• Rachel B.

    Yay for Austin weddings! My fiance and I (transplants from Pennsylvania and Illinois, respectively) met in Austin and will marry here in June. It has been simultaneously freeing and isolating to largely plan a wedding by ourselves. Thankfully Christopher’s sister lives nearby, and many of our closest friends and family will be able to attend the wedding and celebrate with us.

  • I was also sad to have my bridesmaids scattered all over and not have the posse of best friends who are all best friends with each other. But one of my very favorite parts of my wedding weekend turned out to be seeing two of my best friends who had never before met become really good friends with each other. And I feel I can admit that the thing I was most excited about in the weeks before our wedding was having so many of my favorite people come to where I was. Our people are so spread out and I’d been pretty alone in Pensacola where we were for just six months for my husband’s training. I didn’t get the warm fuzzy planning with bridesmaids time, but I made the most of every minute of having them there for the wedding. I went with pick your own short navy blue dress in part because of geography and in part because what one dress is going to look good on 5’2 and busty, 6’2 and athletic, and three people in between? And in part because we’re all in our 30s and well and truly over bridesmaid dresses.

  • Kater

    Yes, yes, 1000 times yes! Great post, I especially loved:
    “My whole experience shopping for a dress was very business-like, particularly after I stopped fucking around in ball gowns”

    I felt like there was something wrong with me, like I was dead inside or something, while trying on all those lovely dresses that made me feel like I was suffocating. So, yep, I think I’m probably just gonna order the casual, comfy, beautiful dress I’ve been eyeing from the get go.

  • Emily

    Rachel, if you’re anywhere near Ann Arbor on your visit to Michigan, you should definitely check out The Bride’s Project. It’s all volunteer-run, and they sell donated dresses; proceeds go to the local cancer support center. I was dreading the dress search process, but the volunteers are amazing and make the whole think surprisingly fun.

  • Julia

    I didn’t even really realise this until now, but most of my friends are all over the world, and I am actually kind of sad that I am not going to have a shower or a bachelorette party because of that. My best friend’s mom offered to host a shower, but I thought it would be pretty awkward with so few people in town who even know that I am getting married (mostly my mom’s friends, and they are not really the ideal audience for shower games!). And although I am not really a shower or bachelorette person (I hate being the centre of attention, pink makes me gag, the rituals are embarrassing and lame, and I am much too old for that sort of pretending that I am an innocent virgin or that this is my last moment of “freedom”) your post helped me to understand that the sadness I am feeling isn’t about the WIC, it’s about not having my favourite people around to be excited with me…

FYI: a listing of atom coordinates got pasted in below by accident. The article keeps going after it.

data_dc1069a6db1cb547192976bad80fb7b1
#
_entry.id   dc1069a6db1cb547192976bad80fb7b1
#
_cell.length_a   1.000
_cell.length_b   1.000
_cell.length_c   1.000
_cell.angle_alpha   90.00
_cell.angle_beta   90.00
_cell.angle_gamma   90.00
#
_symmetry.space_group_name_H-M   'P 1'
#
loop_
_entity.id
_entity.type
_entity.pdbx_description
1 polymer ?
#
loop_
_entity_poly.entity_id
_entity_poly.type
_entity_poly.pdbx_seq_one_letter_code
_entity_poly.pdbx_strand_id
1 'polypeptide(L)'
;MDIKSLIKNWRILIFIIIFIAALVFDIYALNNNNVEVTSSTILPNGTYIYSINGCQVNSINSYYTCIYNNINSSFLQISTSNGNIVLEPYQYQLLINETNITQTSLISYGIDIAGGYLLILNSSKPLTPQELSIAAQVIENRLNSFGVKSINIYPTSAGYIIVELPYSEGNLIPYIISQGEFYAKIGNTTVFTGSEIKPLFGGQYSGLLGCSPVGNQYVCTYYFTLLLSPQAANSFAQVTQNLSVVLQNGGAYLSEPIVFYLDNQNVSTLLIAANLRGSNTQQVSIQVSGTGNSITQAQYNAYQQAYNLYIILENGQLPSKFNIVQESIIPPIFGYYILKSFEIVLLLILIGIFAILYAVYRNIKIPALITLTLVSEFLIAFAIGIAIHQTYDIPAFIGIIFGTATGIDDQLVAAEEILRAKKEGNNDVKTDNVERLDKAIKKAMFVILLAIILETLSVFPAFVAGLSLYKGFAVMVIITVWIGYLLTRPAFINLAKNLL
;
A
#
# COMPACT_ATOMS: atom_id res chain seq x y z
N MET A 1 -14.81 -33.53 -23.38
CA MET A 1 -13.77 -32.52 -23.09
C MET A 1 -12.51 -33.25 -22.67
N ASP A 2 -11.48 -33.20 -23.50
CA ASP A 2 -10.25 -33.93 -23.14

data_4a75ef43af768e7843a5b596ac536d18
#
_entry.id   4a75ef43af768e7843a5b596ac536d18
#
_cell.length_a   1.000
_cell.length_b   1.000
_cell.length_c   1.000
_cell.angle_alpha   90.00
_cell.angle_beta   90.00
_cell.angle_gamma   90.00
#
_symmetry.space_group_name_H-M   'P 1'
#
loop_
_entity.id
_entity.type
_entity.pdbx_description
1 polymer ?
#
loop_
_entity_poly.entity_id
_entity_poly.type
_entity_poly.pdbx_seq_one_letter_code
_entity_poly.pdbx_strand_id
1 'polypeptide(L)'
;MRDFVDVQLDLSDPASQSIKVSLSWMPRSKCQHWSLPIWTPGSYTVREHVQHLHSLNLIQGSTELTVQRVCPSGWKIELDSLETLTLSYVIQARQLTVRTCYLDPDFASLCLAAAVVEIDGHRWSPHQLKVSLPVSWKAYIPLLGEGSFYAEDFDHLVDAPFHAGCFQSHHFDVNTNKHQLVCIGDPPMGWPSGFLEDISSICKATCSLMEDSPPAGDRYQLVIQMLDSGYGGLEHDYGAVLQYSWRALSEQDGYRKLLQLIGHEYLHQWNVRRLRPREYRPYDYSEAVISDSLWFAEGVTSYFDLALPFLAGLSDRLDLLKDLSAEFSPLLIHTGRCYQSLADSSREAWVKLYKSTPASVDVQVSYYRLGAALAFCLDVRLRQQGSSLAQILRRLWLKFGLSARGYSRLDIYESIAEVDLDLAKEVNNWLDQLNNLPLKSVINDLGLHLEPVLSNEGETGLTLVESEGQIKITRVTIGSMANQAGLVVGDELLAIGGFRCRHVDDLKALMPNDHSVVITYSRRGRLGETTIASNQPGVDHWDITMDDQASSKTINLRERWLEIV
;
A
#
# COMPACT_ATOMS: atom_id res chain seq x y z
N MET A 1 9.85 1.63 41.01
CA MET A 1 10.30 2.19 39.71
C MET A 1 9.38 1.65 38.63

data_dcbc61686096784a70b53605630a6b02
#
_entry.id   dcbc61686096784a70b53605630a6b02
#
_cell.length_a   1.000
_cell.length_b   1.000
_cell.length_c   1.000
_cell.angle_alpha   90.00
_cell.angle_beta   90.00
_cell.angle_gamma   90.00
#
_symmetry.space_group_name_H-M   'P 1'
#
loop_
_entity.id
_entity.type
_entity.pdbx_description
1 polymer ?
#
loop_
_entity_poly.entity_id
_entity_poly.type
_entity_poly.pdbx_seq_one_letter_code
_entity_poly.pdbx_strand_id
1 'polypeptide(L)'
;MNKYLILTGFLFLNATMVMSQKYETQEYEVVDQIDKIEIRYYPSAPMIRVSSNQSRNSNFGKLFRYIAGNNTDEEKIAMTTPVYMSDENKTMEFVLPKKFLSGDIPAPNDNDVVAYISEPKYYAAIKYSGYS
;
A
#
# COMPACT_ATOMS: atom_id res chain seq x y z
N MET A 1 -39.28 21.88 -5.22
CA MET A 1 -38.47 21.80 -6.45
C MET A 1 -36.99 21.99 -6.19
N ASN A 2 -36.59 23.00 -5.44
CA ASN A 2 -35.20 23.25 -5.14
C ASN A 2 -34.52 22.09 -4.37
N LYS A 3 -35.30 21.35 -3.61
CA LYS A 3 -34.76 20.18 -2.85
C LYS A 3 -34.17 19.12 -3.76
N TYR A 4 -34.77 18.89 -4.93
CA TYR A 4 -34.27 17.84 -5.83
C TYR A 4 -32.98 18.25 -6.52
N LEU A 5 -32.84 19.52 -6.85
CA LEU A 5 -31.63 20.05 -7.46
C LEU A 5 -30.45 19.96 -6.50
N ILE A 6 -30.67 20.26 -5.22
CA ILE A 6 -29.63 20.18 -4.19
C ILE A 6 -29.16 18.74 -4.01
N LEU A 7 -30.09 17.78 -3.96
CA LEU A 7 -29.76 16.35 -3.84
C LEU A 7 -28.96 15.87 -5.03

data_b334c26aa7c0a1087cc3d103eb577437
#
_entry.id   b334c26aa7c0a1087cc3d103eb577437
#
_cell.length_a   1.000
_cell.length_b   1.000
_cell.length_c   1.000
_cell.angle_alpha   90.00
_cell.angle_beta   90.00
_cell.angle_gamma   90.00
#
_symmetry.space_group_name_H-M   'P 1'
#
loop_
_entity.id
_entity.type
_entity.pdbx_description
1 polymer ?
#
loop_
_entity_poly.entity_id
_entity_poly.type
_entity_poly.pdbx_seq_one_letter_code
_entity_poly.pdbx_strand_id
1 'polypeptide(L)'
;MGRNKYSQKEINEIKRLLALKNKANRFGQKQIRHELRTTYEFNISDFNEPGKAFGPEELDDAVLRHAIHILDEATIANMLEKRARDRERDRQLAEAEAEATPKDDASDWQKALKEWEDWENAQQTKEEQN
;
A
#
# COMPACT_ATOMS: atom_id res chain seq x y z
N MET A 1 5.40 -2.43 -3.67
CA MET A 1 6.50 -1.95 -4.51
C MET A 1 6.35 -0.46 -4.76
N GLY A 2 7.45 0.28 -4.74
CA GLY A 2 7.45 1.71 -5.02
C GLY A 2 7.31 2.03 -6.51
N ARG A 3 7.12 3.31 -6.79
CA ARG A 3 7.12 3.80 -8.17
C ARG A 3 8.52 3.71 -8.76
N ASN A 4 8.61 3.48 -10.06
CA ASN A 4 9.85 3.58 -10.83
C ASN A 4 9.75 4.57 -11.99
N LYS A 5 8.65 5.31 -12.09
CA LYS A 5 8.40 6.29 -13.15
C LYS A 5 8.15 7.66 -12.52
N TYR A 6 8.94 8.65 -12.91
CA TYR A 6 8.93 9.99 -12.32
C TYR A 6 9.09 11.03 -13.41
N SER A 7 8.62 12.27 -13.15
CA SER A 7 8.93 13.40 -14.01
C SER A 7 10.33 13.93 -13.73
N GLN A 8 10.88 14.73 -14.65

• A

    I can absolutely relate to this. We’re planning our wedding from 3,000 miles away. I dont want a traditional bridal shower or bachelorette, but feel sad that I won’t have any pre-wedding celebration with my friends or family. My sister is very pregnant, and isn’t planning to organize or plan anything. While I of course understand, I can’t help but feel a little frustrated because of everything I did for her wedding – cross county travel, shower, bachelorette, etc.

  • Laura

    I’m struggling with this right now. My fiancé and I live overseas from our friends and family for law school and even when we’re on our home continent (where we’ll be married), we’re from vastly different places (think michigan and la). our friends in the bridal party don’t know one another (at ALL), and when we graduate this summer, we’re not sure where we’ll settle. we have friends in our current city who are great, but they’re new friends, and wedding planning tasks and conversations can be really intimate – it also thrusts you into the spotlight of the conversation in a way i’m not really comfortable with, especially with new friends. it’s been hard to accept that i need to go try on dresses without my mother and best friend, and that even when we move back, i’ll likely be 2000 miles away from them still. i get really envious of groups of friends who’ve stayed almost illogically intact since middle school – i don’t have any experience with that. we recently made our guest list and it was really hard to see that in black and white i only have two friends (who aren’t otherwise family friends) that i bring to the list independently of my fiancé. We’ve been together seven years, so instead of having two friend lists from undergrad, we just have one – ditto for law school etc. wedding planning is definitely very different than it is portrayed – i’m also the first of my friends to get married, so no one really knows what the expectations/traditions are (myself included!) thanks for this :)